6. Open Arms: Advancing Diversity, Equity and Inclusion Programs. One of the most dramatic changes that has occurred with corporate culture over the past two years is that the heightened focus on diversity, equity and inclusion (DEI) programs. These and other changes, including widespread calls against racial and social injustice, has spurred a heightened focus by Boards of Directors and executive teams to accelerate diversity, equity and inclusion programs across the enterprise. These shifts have prompted a growing number of technology executives to play a more decisive role in shaping DEI programs, including efforts to ensure that diversity cascades across all levels of the enterprise and not just at the Board or executive level.
7. The Technology Leader as Cultural Change Agent. One of the top challenges cited by CIOs, CTOs, CISOs, CDOs and technology executives in the HMG community is finding effective ways to keep employees engaged and motivated in both a hybrid work environment and in a difficult economic climate. Savvy business tech executives continue to look for fresh ways to foster a connected, motivated and inclusive culture – both for long-term employees as well as new hires to help strengthen employee engagement, productivity and business outcomes.
8. Becoming Boardroom-Ready. Corporate boards are hungry for tech expertise. Since most companies are digitally operated, this is one of the chief reasons why boards are increasingly recruiting technology executives who understand the intersection between technology and the business. Meanwhile, within the companies they work for, CIOs, CDOs, CISOs, CTOs and other technology executives need to be able to clearly articulate to the CEO and the Board how technology can be leveraged to deliver business value, including new business models and revenue streams. These skills can also benefit technology leaders who aspire to land board-level positions with non-profits, private and other types of companies.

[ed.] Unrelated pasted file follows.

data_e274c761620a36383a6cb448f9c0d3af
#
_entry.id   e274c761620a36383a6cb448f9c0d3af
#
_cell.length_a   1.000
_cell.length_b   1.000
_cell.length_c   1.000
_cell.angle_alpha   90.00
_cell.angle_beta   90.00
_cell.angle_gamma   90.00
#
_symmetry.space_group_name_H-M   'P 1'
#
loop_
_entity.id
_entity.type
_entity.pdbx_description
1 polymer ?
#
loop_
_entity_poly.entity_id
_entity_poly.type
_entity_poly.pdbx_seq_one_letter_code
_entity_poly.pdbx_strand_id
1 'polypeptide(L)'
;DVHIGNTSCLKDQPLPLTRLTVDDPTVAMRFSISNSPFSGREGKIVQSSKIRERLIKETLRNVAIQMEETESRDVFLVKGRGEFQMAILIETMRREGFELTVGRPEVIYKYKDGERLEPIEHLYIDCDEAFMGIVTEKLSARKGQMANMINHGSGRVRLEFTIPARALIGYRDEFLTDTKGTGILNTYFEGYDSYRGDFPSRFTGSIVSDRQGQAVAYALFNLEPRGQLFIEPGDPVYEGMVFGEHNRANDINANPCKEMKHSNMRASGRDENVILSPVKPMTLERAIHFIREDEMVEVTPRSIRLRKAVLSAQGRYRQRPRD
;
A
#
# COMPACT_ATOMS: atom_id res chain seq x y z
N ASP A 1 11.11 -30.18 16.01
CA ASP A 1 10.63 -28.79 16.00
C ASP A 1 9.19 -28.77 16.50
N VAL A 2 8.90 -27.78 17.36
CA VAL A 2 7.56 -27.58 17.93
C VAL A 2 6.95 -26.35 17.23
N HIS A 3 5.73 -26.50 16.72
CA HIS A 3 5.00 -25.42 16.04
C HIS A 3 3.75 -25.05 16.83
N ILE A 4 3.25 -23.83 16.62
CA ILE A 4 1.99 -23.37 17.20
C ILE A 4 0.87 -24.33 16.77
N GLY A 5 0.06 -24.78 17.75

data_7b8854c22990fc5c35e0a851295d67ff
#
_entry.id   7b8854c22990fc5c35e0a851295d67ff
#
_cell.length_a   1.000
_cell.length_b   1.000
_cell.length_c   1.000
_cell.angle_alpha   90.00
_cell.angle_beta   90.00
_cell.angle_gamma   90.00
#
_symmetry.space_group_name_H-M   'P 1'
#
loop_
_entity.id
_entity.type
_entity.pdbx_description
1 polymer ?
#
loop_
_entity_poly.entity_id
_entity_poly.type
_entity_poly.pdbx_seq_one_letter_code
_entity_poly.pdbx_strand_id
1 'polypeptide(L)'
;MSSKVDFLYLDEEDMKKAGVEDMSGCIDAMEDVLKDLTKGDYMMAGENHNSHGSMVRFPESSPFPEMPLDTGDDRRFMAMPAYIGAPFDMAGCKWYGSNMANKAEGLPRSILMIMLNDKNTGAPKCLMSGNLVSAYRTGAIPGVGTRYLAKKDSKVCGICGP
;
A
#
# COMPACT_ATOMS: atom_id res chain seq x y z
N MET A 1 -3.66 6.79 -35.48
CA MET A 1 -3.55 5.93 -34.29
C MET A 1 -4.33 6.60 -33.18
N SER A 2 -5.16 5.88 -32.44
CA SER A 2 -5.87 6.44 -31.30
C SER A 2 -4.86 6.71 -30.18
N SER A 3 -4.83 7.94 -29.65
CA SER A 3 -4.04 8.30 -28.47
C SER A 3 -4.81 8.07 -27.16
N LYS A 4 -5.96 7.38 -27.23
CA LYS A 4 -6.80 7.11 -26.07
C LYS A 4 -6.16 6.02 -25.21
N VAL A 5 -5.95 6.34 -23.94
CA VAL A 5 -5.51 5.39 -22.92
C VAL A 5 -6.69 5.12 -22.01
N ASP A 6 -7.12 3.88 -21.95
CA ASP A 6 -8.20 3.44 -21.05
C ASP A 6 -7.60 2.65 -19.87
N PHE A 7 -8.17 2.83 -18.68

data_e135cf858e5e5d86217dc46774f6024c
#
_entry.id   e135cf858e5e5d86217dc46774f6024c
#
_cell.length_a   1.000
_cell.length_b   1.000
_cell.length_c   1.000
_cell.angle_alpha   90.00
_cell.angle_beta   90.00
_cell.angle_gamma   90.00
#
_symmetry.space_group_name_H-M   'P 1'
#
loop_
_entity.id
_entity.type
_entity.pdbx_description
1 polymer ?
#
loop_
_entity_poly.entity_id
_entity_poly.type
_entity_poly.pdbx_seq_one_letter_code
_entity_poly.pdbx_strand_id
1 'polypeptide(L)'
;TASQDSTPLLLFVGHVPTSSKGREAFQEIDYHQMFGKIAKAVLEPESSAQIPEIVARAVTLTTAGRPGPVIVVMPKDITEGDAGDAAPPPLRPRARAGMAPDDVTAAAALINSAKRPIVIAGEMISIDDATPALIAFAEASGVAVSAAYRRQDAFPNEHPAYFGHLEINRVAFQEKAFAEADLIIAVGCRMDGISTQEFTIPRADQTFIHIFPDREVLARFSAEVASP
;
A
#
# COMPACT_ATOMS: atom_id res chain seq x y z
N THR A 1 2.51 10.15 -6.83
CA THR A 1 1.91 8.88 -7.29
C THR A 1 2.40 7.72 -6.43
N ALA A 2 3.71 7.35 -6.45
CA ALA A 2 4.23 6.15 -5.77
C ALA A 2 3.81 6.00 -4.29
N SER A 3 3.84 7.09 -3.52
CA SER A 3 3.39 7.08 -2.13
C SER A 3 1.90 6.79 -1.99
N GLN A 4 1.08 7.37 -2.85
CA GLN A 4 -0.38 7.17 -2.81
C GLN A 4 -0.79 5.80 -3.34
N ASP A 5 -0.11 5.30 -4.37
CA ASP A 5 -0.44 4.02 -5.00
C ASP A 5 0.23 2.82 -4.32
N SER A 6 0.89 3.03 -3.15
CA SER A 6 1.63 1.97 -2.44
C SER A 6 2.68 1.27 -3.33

9. Positioning Yourself for Your Next Big Move. Some CIOs, CDOs and senior technology executives aspire to other roles in the C-suite such as Chief Operating Officer, Chief Strategy Officer – even Chief Executive Officer. Some set their sights on board-level positions while others are interested in joining not-for-profits and other roles aimed at benefitting the public good. Whichever course each technology leader decides to take, it’s imperative to extensively research the role in question, understand the individual strengths being brought to the table as well as the gaps that need to be addressed as well as the need to connect with other executives – including those outside your primary network – to obtain different perspectives for charting a successful course.
10. Technology and ESG: The CIO’s Role in Driving Sustainability. Environmental, Social and Governance (ESG) is a hot topic among Boards of Directors, regulators and investors. ESG, also referred to as sustainability, is prompting deeper discussions at the executive level in terms of steps that can be taken by organizations to reduce their carbon footprints and to help make both their business and environmental models more sustainable. As COVID-19 has accelerated digital transformation efforts, CIOs and business technology executives are poised to play a significant role in either adding to or reducing their organization’s carbon footprint. CIOs and business technology executives in the HMG community can and should partner with the executive team to orchestrate their organization’s ESG efforts and help devise strategies to enable their companies to reduce their carbon footprints.